Do we need Film?

3 years 9 months ago #500678 by martinaconcha
C'mon!

Digital photography came to make our life easier. 

Don't you think it will be dead soon? I mean, FILM. 


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3 years 9 months ago #500680 by Screamin Scott
As a commercial enterprise, maybe. As a niche market, no.....

Scott Ditzel Photography

www.flickr.com/photos/screaminscott/

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3 years 9 months ago #500688 by Hassner
Agree with Mr Scott.

A big interest in film cameras the last year or so here on the southern tip of Africa.


No one kicks up there feet next to the water cooler better than this person.  Top poster - LoungeLounge Guru
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3 years 9 months ago #500717 by pegonperez
If you are like Tarantino.


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3 years 9 months ago #501138 by effron
There are a few still using film, and many in Hollyweird continue to shoot with it. It shouldn't be a worry for a digital photographer if film lives on or not though....

Why so serious?
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3 years 9 months ago #501371 by martinaconcha
I think it's demanding to learn where all came from!


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3 years 9 months ago #503020 by Stic
Film will never truly be dead, just like petrol cars (once electric and hydrogen vehicles become the norm)...

There will always be a few who keep it alive...


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3 years 9 months ago #503210 by Chris Yates
As a teacher, I have to say that film is an incredibly useful tool in the learning process. With a limited number of exposures, you're forced to perfect your composition, consider your camera settings, and move more slowly than you normally would slowly. In the professional market, there may not be a use for film. But in the art community, I think that it still holds a very special place in the hearts of many.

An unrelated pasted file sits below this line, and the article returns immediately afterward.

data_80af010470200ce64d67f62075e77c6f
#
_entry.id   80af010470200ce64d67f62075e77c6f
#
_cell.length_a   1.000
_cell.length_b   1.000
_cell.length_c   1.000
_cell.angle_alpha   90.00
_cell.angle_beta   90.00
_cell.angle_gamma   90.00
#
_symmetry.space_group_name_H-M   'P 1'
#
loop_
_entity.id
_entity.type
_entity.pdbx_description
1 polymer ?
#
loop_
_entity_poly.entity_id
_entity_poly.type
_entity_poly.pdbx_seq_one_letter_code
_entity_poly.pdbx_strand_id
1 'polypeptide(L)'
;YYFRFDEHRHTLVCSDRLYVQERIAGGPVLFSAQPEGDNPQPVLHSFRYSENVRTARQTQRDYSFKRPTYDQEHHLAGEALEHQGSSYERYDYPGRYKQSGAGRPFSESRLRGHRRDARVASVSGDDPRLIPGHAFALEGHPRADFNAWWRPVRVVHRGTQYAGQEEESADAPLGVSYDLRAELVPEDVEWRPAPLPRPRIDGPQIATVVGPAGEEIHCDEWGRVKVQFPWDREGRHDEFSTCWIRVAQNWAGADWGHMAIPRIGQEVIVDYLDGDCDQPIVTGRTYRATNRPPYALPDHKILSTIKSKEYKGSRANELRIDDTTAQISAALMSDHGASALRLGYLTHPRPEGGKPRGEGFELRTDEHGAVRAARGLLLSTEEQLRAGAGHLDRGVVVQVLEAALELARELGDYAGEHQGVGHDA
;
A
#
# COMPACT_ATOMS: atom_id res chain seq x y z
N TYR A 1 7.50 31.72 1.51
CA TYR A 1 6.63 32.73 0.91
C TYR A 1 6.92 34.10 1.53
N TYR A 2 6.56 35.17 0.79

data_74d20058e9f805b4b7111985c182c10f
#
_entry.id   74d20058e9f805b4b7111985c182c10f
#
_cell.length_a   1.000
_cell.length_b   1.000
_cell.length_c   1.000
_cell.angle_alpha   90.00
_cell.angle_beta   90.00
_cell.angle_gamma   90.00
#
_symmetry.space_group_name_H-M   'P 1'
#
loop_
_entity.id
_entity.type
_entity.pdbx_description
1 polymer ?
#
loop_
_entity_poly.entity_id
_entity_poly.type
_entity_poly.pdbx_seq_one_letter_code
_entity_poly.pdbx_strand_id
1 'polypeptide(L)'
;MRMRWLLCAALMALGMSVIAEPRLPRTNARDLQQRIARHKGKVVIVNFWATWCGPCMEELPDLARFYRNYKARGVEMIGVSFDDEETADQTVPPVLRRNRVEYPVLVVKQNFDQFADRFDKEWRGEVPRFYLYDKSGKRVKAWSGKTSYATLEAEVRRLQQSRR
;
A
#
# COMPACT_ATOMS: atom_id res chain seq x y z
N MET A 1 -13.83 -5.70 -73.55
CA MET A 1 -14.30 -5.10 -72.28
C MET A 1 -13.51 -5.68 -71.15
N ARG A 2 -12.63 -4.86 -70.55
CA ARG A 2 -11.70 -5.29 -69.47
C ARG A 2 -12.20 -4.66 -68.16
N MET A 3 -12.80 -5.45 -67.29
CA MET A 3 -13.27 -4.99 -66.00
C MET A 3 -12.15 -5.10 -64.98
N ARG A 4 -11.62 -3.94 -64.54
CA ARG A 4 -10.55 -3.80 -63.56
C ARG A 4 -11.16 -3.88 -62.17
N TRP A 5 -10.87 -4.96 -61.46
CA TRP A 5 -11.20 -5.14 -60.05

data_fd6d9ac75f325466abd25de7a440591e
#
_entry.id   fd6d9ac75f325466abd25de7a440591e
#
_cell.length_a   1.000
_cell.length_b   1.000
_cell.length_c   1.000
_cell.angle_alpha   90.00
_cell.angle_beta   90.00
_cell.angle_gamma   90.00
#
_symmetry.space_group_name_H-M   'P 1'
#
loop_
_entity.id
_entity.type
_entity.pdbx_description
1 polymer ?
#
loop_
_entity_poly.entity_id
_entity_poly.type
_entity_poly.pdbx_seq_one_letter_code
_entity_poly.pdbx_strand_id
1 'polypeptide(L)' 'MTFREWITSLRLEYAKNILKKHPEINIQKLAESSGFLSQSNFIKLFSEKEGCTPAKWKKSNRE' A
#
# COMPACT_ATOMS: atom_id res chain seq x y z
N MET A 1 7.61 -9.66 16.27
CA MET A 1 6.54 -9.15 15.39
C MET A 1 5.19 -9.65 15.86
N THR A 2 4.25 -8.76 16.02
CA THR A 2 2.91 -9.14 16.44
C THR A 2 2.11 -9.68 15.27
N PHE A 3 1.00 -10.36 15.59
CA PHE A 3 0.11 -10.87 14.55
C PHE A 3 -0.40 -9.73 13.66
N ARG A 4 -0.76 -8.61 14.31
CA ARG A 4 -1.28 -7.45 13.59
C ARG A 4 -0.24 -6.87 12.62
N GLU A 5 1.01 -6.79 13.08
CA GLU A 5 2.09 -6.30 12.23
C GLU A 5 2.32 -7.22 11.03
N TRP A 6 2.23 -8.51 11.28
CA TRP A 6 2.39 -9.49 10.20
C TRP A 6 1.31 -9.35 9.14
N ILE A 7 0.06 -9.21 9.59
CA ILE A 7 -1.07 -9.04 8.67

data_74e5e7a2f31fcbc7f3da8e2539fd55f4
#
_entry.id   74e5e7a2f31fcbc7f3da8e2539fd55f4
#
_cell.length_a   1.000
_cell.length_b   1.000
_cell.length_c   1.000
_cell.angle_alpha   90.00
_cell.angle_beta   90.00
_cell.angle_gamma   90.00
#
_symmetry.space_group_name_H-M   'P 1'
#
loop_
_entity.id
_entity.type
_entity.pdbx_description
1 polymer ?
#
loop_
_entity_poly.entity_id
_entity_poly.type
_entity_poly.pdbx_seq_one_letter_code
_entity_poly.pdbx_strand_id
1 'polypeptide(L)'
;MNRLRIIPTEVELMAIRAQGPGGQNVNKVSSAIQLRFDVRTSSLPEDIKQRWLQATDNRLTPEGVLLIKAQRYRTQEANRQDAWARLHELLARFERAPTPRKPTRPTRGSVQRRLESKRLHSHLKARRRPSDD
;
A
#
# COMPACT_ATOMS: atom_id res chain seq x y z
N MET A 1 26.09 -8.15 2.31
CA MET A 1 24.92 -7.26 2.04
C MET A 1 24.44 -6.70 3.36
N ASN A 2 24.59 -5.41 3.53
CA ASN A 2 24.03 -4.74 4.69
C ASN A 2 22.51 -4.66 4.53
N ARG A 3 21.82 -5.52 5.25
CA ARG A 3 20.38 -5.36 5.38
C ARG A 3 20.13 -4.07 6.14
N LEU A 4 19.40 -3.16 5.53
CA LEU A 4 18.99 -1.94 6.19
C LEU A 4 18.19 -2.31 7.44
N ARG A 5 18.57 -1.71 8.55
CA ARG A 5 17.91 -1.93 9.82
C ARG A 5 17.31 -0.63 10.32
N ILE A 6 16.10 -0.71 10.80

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3 years 9 months ago #503228 by icepics
I've been reading that film sales are up.

I don't think film was any harder to learn to shoot than digital. It takes time if you develop/print your own. So does post processing digital images. The more you get good photos and don't need to process just to make corrections (whether in a wet or digital darkroom) the more efficiently you can use your time I think. 

Developing your own film typically was just done with B&W film in a home darkroom. If someone worked for a camera store or lab, they would have processed film. Otherwise as a photographer the process with color film was - #1 drop it off at the store  #2 go pick up the pictures! lol not too hard! Now it takes more time having to send out color film for developing.

You want to learn what all of what came from? If you want to learn more about film try http://www.filmphotogrphyproject.com .

Sharon
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3 years 9 months ago #504139 by effron
I did Color film (negative, positive) processing and printing in my basement lab, and knew a few others that did the same. However, unless one was doing quite a lot of work..and getting paid, a B&W set up was an easy financial choice. Once I stopped photography for dough, I did send out my neg and slide film for processing, but continued to print my own work. I still have most of my gear, but some has become a bit worn from sitting. I will never go back....

Why so serious?
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2 years 11 months ago #538213 by McBeth Photography


Personally, I think that film will never go away, nor should it. there is just something about the process that slows me down..... makes me think, perhaps it is a meditation.

Film can be forgiving in the highlights where a digital sensor is not at all. 

The bottom line is that it is just a different medium, or a different tool for the artist to select....some embrace it and a others do not, to each their own.

It is what it is.
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1 year 5 months ago #629901 by kuzenski
I love the long exposure shot of the creek--just beautiful work.

As to film/digital, it's easy for me: Before digital, when my wife directed a play, I'd shoot either 48 or 72 exposures during the show (320T for you other oldsters.) It isn't easy to get good photos during a live production, and I'd be happy to get a dozen or more decent shots, and a small handful of good shots for her portfolio.

Digital changed that; I could shoot 300 frames during one production and have dozens of excellent shots, because there were so many more shots to choose from. It was great, as far as getting good photos went. (I don't get many calls lately, mostly because people's cellphones get pretty good photos these days.)

But when I'm shooting for my own enjoyment, I use a camera that doesn't take batteries at all, and I shoot maybe three frames of 120 for a specific image. Two entirely different approaches to photography for two different purposes. :-)


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1 year 1 month ago #647665 by fmw
No, we don't need it any more than we need vinyl records.  I agree that both will continue as a niche market.  Some people can't let go of the past.  Nothing wrong with that.


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